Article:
cellofpeace logo

Monastic Reflection

Benedictine prayer is less about technique than it is about perseverance and attentiveness. Anyone who reads the Bible in a reverent, faith-filled manner or who attends carefully to the words of the liturgy of the hours will think about the application of what she reads and hears to her own life. Her reflection (meditation) will suggest changes in her behavior or cast new new light on the teachings of the faith. Such reflection will then lead her to prayer: praise to God for his wondrous truth, thanks for his gifts, sorrow for her failures, and requests for forgiveness and help. If a person perseveres in such reading, reflection, and prayer, she will eventually find words less necessary or even a hindrance, and she will simply rest in the presence and love of God. This, at least, is the way medieval monastic authors describe the development of prayer, from reading and recitation (lectio divina), through reflection (meditatio) and prayer (oratio), to contemplation (contemplatio). In fact, this fourfold schema appears several times in the readings selected here.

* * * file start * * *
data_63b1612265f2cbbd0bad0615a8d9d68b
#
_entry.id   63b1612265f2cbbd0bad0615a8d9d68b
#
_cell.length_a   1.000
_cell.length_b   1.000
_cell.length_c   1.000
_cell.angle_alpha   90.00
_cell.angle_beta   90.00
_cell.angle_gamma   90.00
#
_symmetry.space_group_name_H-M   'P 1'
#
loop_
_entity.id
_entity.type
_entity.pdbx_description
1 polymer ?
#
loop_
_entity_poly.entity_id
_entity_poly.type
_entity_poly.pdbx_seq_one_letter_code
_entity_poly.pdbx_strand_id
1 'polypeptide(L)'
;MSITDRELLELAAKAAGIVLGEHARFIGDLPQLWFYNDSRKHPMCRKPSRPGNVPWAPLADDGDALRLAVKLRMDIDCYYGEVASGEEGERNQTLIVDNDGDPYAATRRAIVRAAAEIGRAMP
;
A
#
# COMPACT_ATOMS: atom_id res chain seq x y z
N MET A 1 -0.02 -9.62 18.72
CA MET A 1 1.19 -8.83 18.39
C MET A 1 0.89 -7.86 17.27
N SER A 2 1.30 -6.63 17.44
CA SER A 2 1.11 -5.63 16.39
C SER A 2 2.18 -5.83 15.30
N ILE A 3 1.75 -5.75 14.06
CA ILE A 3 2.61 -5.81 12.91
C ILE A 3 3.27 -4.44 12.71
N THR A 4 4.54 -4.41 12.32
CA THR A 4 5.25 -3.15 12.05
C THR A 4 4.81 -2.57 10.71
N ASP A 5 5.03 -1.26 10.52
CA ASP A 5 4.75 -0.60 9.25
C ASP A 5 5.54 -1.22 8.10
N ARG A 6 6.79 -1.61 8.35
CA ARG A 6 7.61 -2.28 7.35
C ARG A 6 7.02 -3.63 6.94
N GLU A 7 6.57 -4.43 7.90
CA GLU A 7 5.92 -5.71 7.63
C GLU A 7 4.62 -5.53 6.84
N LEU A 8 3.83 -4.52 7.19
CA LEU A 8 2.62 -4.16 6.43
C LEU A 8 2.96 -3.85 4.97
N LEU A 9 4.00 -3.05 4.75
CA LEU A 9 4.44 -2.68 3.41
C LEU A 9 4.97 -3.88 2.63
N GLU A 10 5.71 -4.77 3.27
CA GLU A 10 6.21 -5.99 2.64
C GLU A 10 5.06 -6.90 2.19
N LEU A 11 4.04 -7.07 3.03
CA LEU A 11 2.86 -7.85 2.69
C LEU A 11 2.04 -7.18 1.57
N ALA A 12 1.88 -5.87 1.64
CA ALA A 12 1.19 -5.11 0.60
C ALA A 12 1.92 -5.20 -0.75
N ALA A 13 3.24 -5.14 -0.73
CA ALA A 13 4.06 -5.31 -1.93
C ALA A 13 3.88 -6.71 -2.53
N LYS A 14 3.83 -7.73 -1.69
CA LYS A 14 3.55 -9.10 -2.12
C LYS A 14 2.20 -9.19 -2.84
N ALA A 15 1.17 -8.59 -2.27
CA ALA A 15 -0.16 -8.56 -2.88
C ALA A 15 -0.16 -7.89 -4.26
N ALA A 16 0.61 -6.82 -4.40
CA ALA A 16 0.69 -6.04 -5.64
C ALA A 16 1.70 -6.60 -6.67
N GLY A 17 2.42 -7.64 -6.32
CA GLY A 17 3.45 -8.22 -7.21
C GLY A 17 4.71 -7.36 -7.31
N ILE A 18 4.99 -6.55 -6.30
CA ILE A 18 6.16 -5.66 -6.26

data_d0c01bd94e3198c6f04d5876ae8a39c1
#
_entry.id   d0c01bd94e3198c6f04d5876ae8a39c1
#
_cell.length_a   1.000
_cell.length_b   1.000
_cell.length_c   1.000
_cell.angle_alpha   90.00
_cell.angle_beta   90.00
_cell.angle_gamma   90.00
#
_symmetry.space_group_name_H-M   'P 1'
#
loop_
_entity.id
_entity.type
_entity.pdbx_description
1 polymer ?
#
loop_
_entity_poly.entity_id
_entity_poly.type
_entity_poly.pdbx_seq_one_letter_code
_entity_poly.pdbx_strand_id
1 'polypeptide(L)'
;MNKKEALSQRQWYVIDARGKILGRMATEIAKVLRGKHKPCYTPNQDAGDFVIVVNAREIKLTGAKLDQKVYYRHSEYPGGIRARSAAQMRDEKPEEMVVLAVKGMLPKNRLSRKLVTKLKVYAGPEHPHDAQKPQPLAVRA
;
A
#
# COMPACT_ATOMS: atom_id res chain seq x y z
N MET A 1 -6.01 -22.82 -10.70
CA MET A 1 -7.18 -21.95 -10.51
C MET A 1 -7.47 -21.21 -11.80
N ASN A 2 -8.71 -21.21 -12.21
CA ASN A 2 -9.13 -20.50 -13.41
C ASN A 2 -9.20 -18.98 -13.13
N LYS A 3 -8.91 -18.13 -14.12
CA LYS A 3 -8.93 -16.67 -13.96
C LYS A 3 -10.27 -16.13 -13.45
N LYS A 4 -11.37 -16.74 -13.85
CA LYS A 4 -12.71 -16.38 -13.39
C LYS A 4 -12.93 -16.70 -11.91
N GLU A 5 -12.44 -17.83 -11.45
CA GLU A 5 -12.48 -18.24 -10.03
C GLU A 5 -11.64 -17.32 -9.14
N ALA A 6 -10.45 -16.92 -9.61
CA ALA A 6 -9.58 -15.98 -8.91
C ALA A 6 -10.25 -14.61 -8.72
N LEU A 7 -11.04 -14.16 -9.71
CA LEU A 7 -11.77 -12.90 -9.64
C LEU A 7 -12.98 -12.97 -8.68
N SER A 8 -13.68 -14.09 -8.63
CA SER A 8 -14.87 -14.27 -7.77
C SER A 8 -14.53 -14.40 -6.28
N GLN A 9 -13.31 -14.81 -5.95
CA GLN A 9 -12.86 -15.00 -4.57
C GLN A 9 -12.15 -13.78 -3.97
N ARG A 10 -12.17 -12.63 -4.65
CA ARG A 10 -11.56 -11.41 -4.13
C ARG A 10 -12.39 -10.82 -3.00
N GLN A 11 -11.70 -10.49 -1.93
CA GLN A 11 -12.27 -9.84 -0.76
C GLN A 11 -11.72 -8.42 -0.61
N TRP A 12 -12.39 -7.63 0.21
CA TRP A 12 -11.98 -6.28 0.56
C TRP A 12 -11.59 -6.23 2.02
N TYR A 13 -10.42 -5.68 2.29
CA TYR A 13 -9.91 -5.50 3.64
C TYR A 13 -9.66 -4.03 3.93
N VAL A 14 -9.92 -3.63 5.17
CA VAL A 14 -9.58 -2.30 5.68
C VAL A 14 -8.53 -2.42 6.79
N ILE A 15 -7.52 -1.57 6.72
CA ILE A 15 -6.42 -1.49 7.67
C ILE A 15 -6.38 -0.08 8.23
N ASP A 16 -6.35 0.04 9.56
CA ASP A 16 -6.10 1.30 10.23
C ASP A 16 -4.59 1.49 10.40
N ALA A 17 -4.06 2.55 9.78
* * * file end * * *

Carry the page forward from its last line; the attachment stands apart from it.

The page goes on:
excerpt from Essential Monastic Wisdom, High Feiss, O.S.B.

Top of Page

Contact Webmaster

Back to Reflections Page

Page Last Modified: 

Back to Home Page